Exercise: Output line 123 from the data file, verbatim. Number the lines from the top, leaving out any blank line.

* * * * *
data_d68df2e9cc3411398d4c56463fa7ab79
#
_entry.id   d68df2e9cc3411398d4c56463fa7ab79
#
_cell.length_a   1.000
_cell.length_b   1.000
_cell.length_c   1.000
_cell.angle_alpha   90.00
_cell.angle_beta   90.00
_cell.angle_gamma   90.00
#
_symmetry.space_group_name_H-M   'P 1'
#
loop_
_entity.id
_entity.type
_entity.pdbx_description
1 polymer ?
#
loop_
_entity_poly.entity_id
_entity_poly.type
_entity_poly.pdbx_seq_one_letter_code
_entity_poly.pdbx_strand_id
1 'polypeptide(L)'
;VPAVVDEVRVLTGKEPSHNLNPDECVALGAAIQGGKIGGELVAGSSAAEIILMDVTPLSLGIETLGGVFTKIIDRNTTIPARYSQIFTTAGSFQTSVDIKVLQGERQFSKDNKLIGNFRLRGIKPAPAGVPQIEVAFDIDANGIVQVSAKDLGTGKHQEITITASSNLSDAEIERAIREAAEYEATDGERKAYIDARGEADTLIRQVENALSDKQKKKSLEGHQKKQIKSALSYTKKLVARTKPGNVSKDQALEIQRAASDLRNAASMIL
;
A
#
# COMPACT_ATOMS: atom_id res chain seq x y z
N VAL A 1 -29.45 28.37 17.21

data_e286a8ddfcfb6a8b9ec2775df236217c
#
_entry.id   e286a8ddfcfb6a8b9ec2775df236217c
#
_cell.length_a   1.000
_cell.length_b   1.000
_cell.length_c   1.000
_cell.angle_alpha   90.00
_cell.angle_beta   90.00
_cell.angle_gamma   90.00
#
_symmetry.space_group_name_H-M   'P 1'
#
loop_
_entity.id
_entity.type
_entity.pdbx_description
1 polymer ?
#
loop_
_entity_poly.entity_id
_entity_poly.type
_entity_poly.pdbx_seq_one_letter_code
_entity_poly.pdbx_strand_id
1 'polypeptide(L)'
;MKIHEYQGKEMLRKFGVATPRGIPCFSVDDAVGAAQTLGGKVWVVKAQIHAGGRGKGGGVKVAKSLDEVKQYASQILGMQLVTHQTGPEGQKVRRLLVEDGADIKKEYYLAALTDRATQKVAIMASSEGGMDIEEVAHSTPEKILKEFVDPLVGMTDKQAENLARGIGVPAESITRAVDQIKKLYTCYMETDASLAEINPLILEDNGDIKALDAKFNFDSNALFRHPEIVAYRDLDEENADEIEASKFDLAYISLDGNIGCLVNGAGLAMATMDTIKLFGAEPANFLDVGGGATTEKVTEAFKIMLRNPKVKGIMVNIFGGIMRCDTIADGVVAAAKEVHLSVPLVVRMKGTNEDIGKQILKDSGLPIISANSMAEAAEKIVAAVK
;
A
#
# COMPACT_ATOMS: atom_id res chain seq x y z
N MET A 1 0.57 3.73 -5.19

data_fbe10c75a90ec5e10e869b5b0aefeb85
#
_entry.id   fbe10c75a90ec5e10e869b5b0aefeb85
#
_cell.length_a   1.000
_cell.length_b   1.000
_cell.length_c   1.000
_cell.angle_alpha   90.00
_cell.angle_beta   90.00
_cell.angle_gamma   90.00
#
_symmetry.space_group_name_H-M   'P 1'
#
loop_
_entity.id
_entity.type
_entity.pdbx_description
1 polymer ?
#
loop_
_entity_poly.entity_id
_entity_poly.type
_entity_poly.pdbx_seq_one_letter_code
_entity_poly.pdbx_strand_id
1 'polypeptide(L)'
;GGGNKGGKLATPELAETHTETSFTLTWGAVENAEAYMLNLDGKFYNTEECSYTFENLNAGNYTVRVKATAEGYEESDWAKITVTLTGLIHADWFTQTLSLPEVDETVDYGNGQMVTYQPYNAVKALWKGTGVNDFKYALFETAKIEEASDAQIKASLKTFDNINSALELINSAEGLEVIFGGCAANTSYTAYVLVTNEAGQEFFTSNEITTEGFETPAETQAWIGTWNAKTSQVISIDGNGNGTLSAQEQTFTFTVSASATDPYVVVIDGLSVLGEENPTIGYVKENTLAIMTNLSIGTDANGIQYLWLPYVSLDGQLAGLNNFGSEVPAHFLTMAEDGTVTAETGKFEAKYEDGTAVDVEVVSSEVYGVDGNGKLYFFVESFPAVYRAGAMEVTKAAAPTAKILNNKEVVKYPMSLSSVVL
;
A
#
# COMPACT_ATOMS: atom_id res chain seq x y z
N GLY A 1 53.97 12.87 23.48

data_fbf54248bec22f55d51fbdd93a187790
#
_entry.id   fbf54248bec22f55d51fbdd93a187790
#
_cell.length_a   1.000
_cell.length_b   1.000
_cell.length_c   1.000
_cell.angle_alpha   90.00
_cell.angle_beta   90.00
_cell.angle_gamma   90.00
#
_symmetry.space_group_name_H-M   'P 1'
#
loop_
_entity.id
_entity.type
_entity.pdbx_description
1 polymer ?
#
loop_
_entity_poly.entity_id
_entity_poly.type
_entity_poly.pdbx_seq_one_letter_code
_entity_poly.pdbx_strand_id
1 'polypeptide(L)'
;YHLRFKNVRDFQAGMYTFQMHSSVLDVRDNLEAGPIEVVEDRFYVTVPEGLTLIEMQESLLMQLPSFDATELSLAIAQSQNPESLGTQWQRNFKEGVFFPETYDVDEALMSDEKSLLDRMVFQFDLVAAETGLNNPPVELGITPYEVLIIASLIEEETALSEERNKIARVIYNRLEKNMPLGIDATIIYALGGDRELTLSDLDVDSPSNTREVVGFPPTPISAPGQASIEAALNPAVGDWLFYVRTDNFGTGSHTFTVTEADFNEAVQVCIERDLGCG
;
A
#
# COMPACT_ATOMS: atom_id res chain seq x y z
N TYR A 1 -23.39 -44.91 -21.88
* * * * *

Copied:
# COMPACT_ATOMS: atom_id res chain seq x y z